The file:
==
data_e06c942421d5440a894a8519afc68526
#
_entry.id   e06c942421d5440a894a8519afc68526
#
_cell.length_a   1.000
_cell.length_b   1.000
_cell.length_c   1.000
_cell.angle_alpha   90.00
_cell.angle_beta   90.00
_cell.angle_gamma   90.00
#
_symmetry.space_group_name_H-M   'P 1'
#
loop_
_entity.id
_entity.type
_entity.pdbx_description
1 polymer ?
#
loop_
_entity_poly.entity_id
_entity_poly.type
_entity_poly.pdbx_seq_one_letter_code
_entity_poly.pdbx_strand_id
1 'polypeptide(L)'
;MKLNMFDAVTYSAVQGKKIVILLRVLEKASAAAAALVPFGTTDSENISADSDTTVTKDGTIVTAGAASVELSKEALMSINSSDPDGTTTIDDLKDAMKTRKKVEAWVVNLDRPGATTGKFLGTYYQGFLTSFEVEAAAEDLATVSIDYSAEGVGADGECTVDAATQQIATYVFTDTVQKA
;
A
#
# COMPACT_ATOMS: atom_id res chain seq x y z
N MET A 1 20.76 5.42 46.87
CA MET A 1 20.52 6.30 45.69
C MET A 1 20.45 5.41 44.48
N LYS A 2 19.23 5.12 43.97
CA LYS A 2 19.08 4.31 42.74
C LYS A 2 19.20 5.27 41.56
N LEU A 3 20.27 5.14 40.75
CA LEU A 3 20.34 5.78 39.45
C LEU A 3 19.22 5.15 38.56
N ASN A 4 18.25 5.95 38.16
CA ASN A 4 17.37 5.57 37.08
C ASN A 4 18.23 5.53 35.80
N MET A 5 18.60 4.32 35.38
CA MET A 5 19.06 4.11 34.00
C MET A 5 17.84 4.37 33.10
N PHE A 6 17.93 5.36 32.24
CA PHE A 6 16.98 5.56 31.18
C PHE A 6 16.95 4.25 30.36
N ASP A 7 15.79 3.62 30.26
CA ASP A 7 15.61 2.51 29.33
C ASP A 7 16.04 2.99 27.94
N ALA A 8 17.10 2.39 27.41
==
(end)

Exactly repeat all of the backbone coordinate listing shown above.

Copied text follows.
data_e06c942421d5440a894a8519afc68526
#
_entry.id   e06c942421d5440a894a8519afc68526
#
_cell.length_a   1.000
_cell.length_b   1.000
_cell.length_c   1.000
_cell.angle_alpha   90.00
_cell.angle_beta   90.00
_cell.angle_gamma   90.00
#
_symmetry.space_group_name_H-M   'P 1'
#
loop_
_entity.id
_entity.type
_entity.pdbx_description
1 polymer ?
#
loop_
_entity_poly.entity_id
_entity_poly.type
_entity_poly.pdbx_seq_one_letter_code
_entity_poly.pdbx_strand_id
1 'polypeptide(L)'
;MKLNMFDAVTYSAVQGKKIVILLRVLEKASAAAAALVPFGTTDSENISADSDTTVTKDGTIVTAGAASVELSKEALMSINSSDPDGTTTIDDLKDAMKTRKKVEAWVVNLDRPGATTGKFLGTYYQGFLTSFEVEAAAEDLATVSIDYSAEGVGADGECTVDAATQQIATYVFTDTVQKA
;
A
#
# COMPACT_ATOMS: atom_id res chain seq x y z
N MET A 1 20.76 5.42 46.87
CA MET A 1 20.52 6.30 45.69
C MET A 1 20.45 5.41 44.48
N LYS A 2 19.23 5.12 43.97
CA LYS A 2 19.08 4.31 42.74
C LYS A 2 19.20 5.27 41.56
N LEU A 3 20.27 5.14 40.75
CA LEU A 3 20.34 5.78 39.45
C LEU A 3 19.22 5.15 38.56
N ASN A 4 18.25 5.95 38.16
CA ASN A 4 17.37 5.57 37.08
C ASN A 4 18.23 5.53 35.80
N MET A 5 18.60 4.32 35.38
CA MET A 5 19.06 4.11 34.00
C MET A 5 17.84 4.37 33.10
N PHE A 6 17.93 5.36 32.24
CA PHE A 6 16.98 5.56 31.18
C PHE A 6 16.95 4.25 30.36
N ASP A 7 15.79 3.62 30.26
CA ASP A 7 15.61 2.51 29.33
C ASP A 7 16.04 2.99 27.94
N ALA A 8 17.10 2.39 27.41